April 19, 2018 | Rome, Italy | °C

My Friendship Bus is... Full

By Sassica Francis-Bruce
Published: 2008-07-01

Even a question as simple as, "What are you doing this weekend?" can elicit an array of squeamish replies. "I don't know, I'm just going to take it easy, keep it loose." Even talking about what we are going to do feels like we are being pinned down too much for our own comfort. And really, what else is it about than our own comfort? It's why Angelenos move from the bubble of their car to the bubble of their house and the times they do have to exit their own bubbles, they need barriers to protect their personal space: The empty buffer seat next to you in the movies, the safe amount of distance from someone when walking, the few inches between your Yoga mat and someone else's, expertly staked out with a water bottle.

People seem to have a phobia about letting people in their cars, no one picks anyone up and we arrive in separate cars to everything. I know people in L.A. who don't even invite friends over to their apartments because it is too much of an invasion of their personal space. I have friends I've known for years whose homes I have never been to, I'm not even sure where they live. Angelenos really seem to need a certain amount of distance to feel comfortable and that extends from cars and houses to their lives. And what better distancer is there than a reluctance to commit?

Sadly, this lack of commitment extends to the one place that should be sacred ground: intimate relationships. "I'm not ready for a relationship right now," has got to be one of the most common utterances on first dates in L.A. In this instance, the overwhelming abundance of choice seems to be the cause of not wanting to commit, but it highlights how far Angelenos have gone towards the shallow end of the commitment pool. Why commit to one person when you can date three or four? Maybe I'm old-fashioned, but in reality shouldn't an intimate relationship be the thing you hold above everything else? But maybe that is another problem, L.A. is not reality. It is a place filled with ridiculously perfect looking people who apparently have much too busy lives for friends, relationships or commitments.

Existing in moving bubbles...

By contrast, Australians always seem to have room for more friends. They see them often, hang out in groups, get together on a moment's notice and have people over to their houses. People even drop by unannounced or with only a few minutes warning. If you drop by unannounced here you'll be lucky if your "friend" answers the door. They are probably hiding in the pantry. What is a display of friendship in Australia could end a friendship in L.A. Any time the doorbells rings my mum, who has clearly lived in LA too long, freezes and frantically whispers with outrage in her voice," who the &*%* is that?!" It's the amount of panic I would reserve for Scientologists at the front door. But it's not Tom Cruise, it's not even a gaggle of Girl Scouts trying to sell their hideously addictive cookies. It's your friend Sally smiling in anticipation of seeing you and holding flowers. And it terrifies you. When did our friends become people to avoid? When we all moved to L.A. I'm guessing.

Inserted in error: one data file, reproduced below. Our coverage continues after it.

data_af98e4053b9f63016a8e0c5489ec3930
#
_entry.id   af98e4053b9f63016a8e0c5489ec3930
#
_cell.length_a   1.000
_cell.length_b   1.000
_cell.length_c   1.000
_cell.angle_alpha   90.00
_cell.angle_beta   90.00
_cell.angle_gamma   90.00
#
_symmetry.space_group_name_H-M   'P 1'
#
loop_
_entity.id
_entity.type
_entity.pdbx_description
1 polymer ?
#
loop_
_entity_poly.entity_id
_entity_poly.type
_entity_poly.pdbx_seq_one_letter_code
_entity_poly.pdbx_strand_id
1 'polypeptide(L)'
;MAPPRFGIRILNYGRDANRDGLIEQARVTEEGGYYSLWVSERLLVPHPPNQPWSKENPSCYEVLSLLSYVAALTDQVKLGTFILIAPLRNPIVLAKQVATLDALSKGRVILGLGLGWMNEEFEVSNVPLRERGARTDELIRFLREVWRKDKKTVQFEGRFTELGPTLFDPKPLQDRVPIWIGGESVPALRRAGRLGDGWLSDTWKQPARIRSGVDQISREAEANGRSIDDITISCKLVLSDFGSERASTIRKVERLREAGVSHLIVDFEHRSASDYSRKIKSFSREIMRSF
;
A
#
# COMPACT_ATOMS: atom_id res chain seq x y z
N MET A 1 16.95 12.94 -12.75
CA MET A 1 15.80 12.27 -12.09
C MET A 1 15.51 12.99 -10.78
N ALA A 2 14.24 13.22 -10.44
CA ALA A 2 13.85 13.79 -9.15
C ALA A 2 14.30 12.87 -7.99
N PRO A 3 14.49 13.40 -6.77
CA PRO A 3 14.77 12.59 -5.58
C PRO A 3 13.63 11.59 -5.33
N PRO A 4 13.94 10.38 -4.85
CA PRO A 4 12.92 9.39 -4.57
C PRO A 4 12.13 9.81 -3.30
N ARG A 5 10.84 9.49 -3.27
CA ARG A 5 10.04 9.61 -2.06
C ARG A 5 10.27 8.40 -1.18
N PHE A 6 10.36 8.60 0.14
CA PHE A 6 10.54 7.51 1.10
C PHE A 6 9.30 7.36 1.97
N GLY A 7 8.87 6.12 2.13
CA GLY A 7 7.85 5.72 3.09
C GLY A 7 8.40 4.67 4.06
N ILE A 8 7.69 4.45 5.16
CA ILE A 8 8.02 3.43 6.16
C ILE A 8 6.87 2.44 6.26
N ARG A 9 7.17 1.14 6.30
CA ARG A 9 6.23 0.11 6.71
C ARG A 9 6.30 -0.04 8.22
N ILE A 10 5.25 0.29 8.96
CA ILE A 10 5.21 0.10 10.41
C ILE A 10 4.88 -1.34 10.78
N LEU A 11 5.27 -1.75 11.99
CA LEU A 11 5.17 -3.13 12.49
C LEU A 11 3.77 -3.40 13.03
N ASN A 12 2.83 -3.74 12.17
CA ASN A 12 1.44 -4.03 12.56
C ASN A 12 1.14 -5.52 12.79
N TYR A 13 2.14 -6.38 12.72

A friend of mine recently told me her "friendship bus" was full and that she couldn't take on any more friends, "I'm sorry, but the bus is full." Maybe that is how the majority of us feel, so spread thin that we don't have anything left to give. But maybe we just aren't being selective enough about who we let on the bus. If Angelenos could learn to say "It was wonderful to see you," instead of "We should get together soon," they would drastically reduce the amount of flakey relationships they have. Our real lives aren’t like MySpace, it isn’t plausible to have 4,527 friends. If you have that many "friends," you are obviously more concerned with the appearance of having a lot of friends, rather than actually maintaining those friendships.

The level of flakiness is unique to L.A. though and it's contagious. Even I find myself being slightly relieved when a call goes to voicemail, glad I don't have to talk to someone I rarely see and make plans I know will most likely be broken. When I’m in Australia I actually want to take people's calls. Maybe because I know I will see the person and I see the point in picking up. I have enough long-distance relationships with family and friends in Australia, I don't want to have them with people I live in the same city with. I still feel guilty when I let a call go to voicemail because I don't feel "in the mood" to talk, but I'm holding onto that guilt with pride because it means I haven't been sucked into accepting the L.A. relationship. It means I know better.

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